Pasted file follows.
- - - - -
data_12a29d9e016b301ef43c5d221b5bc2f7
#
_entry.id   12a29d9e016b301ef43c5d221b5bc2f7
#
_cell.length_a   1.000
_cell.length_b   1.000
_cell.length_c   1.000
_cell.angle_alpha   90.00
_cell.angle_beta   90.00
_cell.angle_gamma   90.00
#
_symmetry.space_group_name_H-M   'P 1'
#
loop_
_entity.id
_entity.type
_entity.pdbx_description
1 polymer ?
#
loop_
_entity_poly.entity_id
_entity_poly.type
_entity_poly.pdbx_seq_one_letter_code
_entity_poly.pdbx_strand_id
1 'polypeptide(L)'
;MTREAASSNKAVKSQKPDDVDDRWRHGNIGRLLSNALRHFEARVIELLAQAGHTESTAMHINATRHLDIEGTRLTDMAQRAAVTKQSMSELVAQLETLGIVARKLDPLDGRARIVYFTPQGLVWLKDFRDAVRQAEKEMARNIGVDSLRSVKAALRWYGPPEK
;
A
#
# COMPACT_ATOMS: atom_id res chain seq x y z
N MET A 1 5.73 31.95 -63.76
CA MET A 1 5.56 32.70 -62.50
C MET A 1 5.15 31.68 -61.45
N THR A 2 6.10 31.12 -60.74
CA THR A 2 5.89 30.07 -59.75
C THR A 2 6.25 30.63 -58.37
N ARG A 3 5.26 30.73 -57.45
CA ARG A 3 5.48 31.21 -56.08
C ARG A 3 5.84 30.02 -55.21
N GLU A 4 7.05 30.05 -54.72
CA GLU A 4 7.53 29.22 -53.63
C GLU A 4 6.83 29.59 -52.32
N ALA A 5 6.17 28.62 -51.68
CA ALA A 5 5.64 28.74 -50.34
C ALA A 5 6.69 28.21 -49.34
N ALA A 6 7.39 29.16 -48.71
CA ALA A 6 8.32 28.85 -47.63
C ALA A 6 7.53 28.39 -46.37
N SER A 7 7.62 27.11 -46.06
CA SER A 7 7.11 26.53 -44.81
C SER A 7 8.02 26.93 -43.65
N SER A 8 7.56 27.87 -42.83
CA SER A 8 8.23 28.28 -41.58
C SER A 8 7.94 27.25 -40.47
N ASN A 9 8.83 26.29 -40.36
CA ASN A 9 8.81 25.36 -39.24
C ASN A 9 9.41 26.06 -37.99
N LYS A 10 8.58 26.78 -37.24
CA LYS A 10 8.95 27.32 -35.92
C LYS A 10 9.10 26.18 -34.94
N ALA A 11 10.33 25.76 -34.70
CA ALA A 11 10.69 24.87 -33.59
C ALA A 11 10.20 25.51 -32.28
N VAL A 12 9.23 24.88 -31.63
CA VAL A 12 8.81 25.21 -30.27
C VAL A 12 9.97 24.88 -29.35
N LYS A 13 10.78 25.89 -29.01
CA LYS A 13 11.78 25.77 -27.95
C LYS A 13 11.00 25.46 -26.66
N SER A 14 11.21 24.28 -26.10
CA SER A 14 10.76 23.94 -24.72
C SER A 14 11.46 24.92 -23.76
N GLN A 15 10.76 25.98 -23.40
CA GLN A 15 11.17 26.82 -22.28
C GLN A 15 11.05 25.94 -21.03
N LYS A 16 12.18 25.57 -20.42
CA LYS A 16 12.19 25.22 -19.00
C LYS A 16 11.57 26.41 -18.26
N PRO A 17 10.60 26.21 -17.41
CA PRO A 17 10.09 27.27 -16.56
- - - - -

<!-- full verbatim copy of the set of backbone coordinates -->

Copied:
data_12a29d9e016b301ef43c5d221b5bc2f7
#
_entry.id   12a29d9e016b301ef43c5d221b5bc2f7
#
_cell.length_a   1.000
_cell.length_b   1.000
_cell.length_c   1.000
_cell.angle_alpha   90.00
_cell.angle_beta   90.00
_cell.angle_gamma   90.00
#
_symmetry.space_group_name_H-M   'P 1'
#
loop_
_entity.id
_entity.type
_entity.pdbx_description
1 polymer ?
#
loop_
_entity_poly.entity_id
_entity_poly.type
_entity_poly.pdbx_seq_one_letter_code
_entity_poly.pdbx_strand_id
1 'polypeptide(L)'
;MTREAASSNKAVKSQKPDDVDDRWRHGNIGRLLSNALRHFEARVIELLAQAGHTESTAMHINATRHLDIEGTRLTDMAQRAAVTKQSMSELVAQLETLGIVARKLDPLDGRARIVYFTPQGLVWLKDFRDAVRQAEKEMARNIGVDSLRSVKAALRWYGPPEK
;
A
#
# COMPACT_ATOMS: atom_id res chain seq x y z
N MET A 1 5.73 31.95 -63.76
CA MET A 1 5.56 32.70 -62.50
C MET A 1 5.15 31.68 -61.45
N THR A 2 6.10 31.12 -60.74
CA THR A 2 5.89 30.07 -59.75
C THR A 2 6.25 30.63 -58.37
N ARG A 3 5.26 30.73 -57.45
CA ARG A 3 5.48 31.21 -56.08
C ARG A 3 5.84 30.02 -55.21
N GLU A 4 7.05 30.05 -54.72
CA GLU A 4 7.53 29.22 -53.63
C GLU A 4 6.83 29.59 -52.32
N ALA A 5 6.17 28.62 -51.68
CA ALA A 5 5.64 28.74 -50.34
C ALA A 5 6.69 28.21 -49.34
N ALA A 6 7.39 29.16 -48.71
CA ALA A 6 8.32 28.85 -47.63
C ALA A 6 7.53 28.39 -46.37
N SER A 7 7.62 27.11 -46.06
CA SER A 7 7.11 26.53 -44.81
C SER A 7 8.02 26.93 -43.65
N SER A 8 7.56 27.87 -42.83
CA SER A 8 8.23 28.28 -41.58
C SER A 8 7.94 27.25 -40.47
N ASN A 9 8.83 26.29 -40.36
CA ASN A 9 8.81 25.36 -39.24
C ASN A 9 9.41 26.06 -37.99
N LYS A 10 8.58 26.78 -37.24
CA LYS A 10 8.95 27.32 -35.92
C LYS A 10 9.10 26.18 -34.94
N ALA A 11 10.33 25.76 -34.70
CA ALA A 11 10.69 24.87 -33.59
C ALA A 11 10.20 25.51 -32.28
N VAL A 12 9.23 24.88 -31.63
CA VAL A 12 8.81 25.21 -30.27
C VAL A 12 9.97 24.88 -29.35
N LYS A 13 10.78 25.89 -29.01
CA LYS A 13 11.78 25.77 -27.95
C LYS A 13 11.00 25.46 -26.66
N SER A 14 11.21 24.28 -26.10
CA SER A 14 10.76 23.94 -24.72
C SER A 14 11.46 24.92 -23.76
N GLN A 15 10.76 25.98 -23.40
CA GLN A 15 11.17 26.82 -22.28
C GLN A 15 11.05 25.94 -21.03
N LYS A 16 12.18 25.57 -20.42
CA LYS A 16 12.19 25.22 -19.00
C LYS A 16 11.57 26.41 -18.26
N PRO A 17 10.60 26.21 -17.41
CA PRO A 17 10.09 27.27 -16.56